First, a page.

Do you enjoy covered bridges? Well we are in the right place then...

Did you know?...

Many skilled craftsmen constructed covered bridges in Indiana.

The first Hoosier covered bridge was completed in 1835, and more than 90 covered timber bridges remain in the Hoosier state today.

Bridges were covered to protect the floor timbers, extending the life of the bridge.

Covered bridges were often referred to as "kissing bridges" according to the tradition when a young couple were courting, the man was entitled to a kiss from his sweetheart as their wagon or buggy passed across the bridge.

Covered bridges were often the largest covered area within a community and were used for revival meetings, weddings and political rallies.


The days of skilled blacksmiths, neighborhood woodcarvers,homespun yarn and homemade candles are long gone.

Or are they? Since 1969, Billie Creek Village has provided a unique living-history museum.

Visitors to this authentic, Turn-of-the-Century Village can wander through the 30 historical buildings and exhibits.

Located 1 mile east of the town of Rockville, Indiana, on U.S. 36, Billie Creek Village offers a host of activities throughout the year.

The biggest event is the Annual Parke County Covered Bridge Festival.


Over half of Indiana's Covered Bridges are located in Western Indiana with 32 of these historic structures in Parke County

The covered bridges of Parke County were built between 1856 and 1920, most of them built by three builders.

Park County has more Covered Bridges than any other county in the world!

32 covered bridges are a good reason for our name “The Covered Bridge Capital” that's more than any other county!

Five colored coded routes are marked to follow any time of year.

Indiana's Greatest Festival features fall foliage, hundreds of art, crafts,

antiques and flea market booths, great food and starring those world famous 32 Covered Bridges!


For at least 10,000 years, Native Americans have lived along the Wabash.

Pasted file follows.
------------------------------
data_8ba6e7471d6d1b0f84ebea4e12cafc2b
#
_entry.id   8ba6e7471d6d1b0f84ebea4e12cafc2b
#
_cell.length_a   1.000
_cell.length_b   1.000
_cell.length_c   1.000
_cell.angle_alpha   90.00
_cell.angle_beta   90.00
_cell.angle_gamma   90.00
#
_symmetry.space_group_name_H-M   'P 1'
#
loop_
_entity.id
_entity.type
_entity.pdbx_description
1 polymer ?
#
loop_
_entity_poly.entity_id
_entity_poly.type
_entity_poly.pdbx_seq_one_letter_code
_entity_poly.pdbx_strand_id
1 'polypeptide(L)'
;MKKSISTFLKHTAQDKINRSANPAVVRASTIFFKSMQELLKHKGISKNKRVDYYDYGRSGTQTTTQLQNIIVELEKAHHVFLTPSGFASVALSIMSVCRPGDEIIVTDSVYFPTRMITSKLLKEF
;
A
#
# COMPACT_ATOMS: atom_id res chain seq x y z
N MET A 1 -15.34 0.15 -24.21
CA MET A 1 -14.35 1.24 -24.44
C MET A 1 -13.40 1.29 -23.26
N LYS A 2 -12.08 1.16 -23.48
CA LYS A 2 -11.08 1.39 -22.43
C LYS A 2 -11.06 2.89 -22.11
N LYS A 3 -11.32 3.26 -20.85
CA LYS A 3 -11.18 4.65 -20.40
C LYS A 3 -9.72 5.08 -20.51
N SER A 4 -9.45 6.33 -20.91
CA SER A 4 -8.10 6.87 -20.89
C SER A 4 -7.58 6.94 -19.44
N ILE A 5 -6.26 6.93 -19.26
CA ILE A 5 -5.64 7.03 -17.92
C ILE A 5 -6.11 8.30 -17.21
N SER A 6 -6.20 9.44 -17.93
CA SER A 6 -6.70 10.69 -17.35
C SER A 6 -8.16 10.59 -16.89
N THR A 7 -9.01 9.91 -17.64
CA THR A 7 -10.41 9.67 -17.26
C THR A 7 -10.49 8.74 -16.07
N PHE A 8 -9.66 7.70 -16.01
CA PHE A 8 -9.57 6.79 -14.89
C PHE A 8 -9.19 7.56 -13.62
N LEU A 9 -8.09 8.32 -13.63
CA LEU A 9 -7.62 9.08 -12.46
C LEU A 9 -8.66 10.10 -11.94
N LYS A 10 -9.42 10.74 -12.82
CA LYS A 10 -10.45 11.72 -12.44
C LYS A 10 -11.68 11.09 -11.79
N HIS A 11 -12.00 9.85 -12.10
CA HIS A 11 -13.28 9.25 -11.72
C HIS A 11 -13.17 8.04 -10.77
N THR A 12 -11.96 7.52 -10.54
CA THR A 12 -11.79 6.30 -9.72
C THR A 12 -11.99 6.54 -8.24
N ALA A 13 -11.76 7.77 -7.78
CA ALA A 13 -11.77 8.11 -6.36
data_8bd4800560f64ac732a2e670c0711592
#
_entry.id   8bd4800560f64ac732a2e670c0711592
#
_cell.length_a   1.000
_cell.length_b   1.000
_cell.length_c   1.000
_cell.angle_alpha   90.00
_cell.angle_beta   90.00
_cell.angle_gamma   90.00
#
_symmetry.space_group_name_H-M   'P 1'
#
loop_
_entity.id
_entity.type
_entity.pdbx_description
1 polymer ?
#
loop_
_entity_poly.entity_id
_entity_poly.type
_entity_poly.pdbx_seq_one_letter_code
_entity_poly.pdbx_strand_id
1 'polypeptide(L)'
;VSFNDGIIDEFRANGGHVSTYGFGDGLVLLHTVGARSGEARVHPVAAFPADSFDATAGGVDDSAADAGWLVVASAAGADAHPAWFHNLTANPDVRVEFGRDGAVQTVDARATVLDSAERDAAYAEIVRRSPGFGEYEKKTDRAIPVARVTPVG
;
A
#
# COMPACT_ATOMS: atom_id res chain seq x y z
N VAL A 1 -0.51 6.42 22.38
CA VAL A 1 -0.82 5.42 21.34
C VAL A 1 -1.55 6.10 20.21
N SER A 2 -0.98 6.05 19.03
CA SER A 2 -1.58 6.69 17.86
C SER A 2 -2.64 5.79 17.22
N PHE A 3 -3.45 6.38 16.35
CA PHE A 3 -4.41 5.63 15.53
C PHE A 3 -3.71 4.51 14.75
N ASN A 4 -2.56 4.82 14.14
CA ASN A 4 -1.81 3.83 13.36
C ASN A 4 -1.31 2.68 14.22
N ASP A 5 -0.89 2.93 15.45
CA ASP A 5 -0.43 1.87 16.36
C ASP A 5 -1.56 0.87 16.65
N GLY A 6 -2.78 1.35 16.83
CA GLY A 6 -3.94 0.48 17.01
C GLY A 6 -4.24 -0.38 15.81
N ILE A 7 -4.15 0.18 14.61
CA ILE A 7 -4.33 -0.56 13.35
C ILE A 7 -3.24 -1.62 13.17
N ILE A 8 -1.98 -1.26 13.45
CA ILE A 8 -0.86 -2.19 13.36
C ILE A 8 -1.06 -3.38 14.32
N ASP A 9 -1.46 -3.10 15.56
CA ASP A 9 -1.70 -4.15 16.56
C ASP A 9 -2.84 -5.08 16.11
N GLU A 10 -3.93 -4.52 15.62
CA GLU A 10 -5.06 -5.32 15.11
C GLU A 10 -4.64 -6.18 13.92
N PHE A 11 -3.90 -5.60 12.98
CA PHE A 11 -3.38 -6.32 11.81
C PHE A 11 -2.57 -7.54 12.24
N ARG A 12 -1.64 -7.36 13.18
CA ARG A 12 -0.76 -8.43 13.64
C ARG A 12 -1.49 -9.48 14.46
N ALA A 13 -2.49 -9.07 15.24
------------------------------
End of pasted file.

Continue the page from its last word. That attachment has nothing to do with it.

In Battel Ground, Indiana a magnificent new 65,000 sq. ft. museum will be filled with beautiful artifacts and exhibits.

Living history villages, depicting prehistoric and Prophetstown-era life, will provide your family with a glimpse of rich tradition.

More than twenty Great Lakes Tribes are working together to make The Woodland Native American Complex at Prophetstown a world center for Native American education.

Native Americans are anxious to share their rich and sophisticated history.


Wolf Park in Battle Ground, Indiana is a nonprofit education and research facility which was established in 1972 by Dr. Erich Klinghammer.

Along with research and seminars on wolf behavior, particularly reproductive and inter-pack social behavior,

Wolf Park provides interpretive programs to school groups throughout the year by prearrangement.

The park is also open to the general public from May through November and Saturday evening for Howl Nights.

The park is home to several packs of gray wolves, plus foxes, bison and a coyote.


In 1992, a dedicated group of people from the Greater Lafayette community formed the Association for Space, Science, Engineering & Technology; or ASSET.

Their dream? A hands-on, interactive science and space museum.

A place for children and their families to explore the worlds of science, engineering and technology. The result?

Opened in 1996, the Imagination Station is the result of the combined efforts of hundreds of committed volunteers and donors.

Through their continued generosity, the Imagination Station brings space, science, engineering, and technology to life for kids of all ages.


The Rotary Jail of Montgomery County was designed by William H. Brown and Benjamin F. Haugh of Indianapolis, and was the first built in the United States.

Completed in 1882 and one of seven known rotary jails, it is the last in operating condition.

The rotary cellblock consists of a two-tiered turntable housed within a stationary steel cage with one opening per story.

The jailer would simply rotate the mechanism to bring a particular cell to the opening, and in this way prisoners were put into and taken out of the cells.

The turntable remained in operation until 1939 when it was immobilized, and the jail was finally closed in 1973


Inland Aquatics' primary mission is the conservation of our ocean resources.

By constructing elaborate model ecosystems, we are not only able to properly care for and maintain delicate marine organisms, but study their behavior and reproductive strategies, and captively breed and propagate many of them.

Captively bred animals are better adapted to life in an aquarium and reduce the need to collect specimens from the wild.

In this way, we strive to ensure the safety of the great reefs of the world and promote an environmentally sound means of supplying organisms for the marine hobbyist, marine biologist, medical researcher and others.